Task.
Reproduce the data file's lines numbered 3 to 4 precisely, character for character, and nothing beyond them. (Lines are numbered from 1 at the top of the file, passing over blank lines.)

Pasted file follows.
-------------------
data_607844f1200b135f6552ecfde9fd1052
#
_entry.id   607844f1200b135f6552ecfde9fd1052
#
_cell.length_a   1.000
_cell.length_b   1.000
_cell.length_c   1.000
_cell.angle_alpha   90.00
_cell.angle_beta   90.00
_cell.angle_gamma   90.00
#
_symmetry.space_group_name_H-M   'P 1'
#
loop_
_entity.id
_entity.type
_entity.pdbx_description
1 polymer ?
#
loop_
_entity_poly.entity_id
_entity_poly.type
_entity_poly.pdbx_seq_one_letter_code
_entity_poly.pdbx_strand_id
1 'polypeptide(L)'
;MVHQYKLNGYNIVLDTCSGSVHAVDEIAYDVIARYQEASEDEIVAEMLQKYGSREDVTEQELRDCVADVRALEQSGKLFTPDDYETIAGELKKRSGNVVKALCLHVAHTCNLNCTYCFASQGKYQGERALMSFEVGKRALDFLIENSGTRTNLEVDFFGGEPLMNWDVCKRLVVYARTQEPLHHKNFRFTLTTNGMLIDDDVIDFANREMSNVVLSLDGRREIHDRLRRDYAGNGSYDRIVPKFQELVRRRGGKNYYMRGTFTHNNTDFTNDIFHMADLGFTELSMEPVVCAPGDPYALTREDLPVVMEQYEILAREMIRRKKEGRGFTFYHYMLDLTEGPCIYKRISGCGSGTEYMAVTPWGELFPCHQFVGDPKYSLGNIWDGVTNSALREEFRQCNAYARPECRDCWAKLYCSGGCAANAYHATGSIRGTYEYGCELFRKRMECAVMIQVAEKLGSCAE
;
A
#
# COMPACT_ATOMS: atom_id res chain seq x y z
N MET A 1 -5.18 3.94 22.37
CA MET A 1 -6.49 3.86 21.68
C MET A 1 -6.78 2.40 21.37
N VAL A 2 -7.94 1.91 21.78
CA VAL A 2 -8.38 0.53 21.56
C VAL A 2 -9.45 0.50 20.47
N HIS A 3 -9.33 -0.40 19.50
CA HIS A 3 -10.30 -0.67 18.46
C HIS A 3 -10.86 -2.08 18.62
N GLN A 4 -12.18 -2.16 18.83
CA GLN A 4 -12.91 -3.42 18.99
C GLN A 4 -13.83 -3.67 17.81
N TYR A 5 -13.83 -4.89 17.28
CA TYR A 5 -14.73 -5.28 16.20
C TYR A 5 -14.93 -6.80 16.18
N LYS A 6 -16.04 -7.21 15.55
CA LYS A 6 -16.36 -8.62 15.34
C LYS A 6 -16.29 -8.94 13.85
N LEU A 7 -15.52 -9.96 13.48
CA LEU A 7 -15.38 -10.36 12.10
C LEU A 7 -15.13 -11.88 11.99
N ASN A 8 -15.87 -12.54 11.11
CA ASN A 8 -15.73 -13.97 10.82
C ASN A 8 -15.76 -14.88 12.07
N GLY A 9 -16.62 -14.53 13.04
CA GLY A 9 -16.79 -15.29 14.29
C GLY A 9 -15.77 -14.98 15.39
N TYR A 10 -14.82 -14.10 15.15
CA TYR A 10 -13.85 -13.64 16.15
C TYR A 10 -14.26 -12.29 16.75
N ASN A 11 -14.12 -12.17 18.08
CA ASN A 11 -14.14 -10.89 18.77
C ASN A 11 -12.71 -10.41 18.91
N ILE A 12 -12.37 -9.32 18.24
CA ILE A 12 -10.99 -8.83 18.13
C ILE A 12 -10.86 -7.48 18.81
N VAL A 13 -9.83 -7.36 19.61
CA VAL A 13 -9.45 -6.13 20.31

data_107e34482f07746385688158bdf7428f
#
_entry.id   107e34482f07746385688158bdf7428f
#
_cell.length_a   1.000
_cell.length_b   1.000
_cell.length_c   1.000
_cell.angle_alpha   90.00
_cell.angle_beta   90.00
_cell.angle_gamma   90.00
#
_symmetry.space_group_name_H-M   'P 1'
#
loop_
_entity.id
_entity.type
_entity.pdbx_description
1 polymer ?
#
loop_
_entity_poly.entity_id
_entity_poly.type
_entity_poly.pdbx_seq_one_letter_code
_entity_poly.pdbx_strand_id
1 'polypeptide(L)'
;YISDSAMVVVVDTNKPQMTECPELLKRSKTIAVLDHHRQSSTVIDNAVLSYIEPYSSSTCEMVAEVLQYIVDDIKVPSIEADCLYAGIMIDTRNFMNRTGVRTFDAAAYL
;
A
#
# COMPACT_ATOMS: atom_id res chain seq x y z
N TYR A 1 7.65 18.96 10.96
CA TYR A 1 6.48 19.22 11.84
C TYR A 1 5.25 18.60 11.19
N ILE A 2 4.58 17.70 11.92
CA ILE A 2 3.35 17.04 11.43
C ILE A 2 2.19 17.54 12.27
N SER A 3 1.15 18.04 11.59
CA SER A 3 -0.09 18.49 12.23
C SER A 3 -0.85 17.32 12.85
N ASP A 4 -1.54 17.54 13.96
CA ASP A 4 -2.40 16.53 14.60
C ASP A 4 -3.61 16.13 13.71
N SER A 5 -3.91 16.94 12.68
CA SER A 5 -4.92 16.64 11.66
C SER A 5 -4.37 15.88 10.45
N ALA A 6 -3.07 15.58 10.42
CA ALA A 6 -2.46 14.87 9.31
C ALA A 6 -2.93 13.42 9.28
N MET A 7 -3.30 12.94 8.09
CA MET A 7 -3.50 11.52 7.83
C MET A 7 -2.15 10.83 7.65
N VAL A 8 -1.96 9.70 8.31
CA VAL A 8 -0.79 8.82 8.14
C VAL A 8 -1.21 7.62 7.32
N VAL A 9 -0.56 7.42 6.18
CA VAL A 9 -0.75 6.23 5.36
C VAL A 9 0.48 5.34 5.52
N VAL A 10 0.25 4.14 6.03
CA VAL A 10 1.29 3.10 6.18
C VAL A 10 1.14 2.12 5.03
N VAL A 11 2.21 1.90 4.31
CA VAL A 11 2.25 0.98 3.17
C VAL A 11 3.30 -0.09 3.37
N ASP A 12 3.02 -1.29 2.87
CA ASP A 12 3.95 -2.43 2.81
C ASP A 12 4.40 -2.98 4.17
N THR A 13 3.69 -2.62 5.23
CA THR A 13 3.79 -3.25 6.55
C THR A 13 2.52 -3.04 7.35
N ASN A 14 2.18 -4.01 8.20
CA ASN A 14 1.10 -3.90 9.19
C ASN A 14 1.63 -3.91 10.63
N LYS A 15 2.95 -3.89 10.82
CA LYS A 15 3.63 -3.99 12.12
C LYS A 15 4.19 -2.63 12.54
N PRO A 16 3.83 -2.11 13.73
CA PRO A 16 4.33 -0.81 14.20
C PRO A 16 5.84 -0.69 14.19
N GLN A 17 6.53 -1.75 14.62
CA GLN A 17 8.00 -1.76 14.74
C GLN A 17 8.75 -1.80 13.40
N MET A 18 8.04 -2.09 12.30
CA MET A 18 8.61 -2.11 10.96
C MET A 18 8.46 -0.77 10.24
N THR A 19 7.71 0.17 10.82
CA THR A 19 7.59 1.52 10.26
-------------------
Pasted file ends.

_entry.id   607844f1200b135f6552ecfde9fd1052
#